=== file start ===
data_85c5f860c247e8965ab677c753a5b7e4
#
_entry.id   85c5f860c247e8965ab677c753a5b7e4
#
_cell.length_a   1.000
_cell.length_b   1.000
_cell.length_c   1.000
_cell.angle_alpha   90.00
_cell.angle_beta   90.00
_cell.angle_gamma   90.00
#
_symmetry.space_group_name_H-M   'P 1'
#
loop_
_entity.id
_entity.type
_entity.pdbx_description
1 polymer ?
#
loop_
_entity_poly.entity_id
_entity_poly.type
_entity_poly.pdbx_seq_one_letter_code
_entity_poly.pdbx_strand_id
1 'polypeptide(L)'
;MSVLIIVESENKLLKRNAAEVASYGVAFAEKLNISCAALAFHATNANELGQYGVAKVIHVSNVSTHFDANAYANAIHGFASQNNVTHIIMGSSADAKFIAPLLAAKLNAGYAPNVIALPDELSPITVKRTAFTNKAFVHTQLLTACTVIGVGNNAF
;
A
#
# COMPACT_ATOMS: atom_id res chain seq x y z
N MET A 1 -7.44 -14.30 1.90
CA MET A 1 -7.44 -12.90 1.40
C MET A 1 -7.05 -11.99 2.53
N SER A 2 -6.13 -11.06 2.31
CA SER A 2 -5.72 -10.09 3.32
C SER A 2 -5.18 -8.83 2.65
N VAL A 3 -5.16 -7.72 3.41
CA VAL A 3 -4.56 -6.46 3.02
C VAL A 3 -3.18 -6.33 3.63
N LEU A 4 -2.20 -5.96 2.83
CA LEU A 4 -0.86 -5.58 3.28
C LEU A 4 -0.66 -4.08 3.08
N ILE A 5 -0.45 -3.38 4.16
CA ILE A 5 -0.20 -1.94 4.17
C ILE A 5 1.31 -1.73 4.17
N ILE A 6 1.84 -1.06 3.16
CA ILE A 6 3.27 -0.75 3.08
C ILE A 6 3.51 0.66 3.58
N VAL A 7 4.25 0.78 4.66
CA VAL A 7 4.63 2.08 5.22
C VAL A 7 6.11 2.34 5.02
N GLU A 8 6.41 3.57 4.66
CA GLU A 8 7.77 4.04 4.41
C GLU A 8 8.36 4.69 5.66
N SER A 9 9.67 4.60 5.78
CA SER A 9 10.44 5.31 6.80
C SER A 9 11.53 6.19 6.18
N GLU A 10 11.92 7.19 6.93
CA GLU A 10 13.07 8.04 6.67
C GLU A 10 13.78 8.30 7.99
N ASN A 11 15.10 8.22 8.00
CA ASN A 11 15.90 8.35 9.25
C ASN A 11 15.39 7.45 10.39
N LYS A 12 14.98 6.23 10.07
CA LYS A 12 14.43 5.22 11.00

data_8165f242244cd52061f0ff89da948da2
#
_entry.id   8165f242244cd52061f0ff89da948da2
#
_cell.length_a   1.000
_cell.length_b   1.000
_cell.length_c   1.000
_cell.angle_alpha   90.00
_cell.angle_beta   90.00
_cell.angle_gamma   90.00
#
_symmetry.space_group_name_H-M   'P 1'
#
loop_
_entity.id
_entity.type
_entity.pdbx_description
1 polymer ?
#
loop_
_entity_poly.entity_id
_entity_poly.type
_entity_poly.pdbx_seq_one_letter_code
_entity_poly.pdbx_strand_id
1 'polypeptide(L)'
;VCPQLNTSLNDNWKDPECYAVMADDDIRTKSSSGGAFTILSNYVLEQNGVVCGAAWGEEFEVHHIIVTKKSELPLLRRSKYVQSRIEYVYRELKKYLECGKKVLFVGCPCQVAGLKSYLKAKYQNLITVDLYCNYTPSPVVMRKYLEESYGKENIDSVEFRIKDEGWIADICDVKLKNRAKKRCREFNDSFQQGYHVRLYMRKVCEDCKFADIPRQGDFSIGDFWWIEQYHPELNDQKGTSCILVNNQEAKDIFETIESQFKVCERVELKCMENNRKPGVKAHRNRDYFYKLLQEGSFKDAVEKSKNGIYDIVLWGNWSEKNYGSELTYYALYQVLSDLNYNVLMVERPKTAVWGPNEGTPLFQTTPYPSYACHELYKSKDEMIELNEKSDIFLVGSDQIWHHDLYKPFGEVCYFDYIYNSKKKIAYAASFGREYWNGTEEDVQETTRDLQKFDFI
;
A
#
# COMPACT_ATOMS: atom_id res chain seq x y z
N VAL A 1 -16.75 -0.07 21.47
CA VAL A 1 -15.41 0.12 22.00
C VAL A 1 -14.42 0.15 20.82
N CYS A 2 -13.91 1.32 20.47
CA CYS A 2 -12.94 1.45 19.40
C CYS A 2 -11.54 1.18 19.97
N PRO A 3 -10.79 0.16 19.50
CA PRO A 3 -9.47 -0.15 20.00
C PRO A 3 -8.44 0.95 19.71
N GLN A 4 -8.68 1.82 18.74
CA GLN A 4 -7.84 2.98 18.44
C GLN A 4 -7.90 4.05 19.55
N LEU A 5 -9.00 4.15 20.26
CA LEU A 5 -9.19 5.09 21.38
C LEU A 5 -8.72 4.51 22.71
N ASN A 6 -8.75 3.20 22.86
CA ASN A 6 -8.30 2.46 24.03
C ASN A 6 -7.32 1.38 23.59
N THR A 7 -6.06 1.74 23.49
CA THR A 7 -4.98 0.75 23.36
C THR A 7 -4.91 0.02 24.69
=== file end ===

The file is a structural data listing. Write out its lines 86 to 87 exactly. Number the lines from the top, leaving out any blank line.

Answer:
_entity_poly.entity_id
_entity_poly.type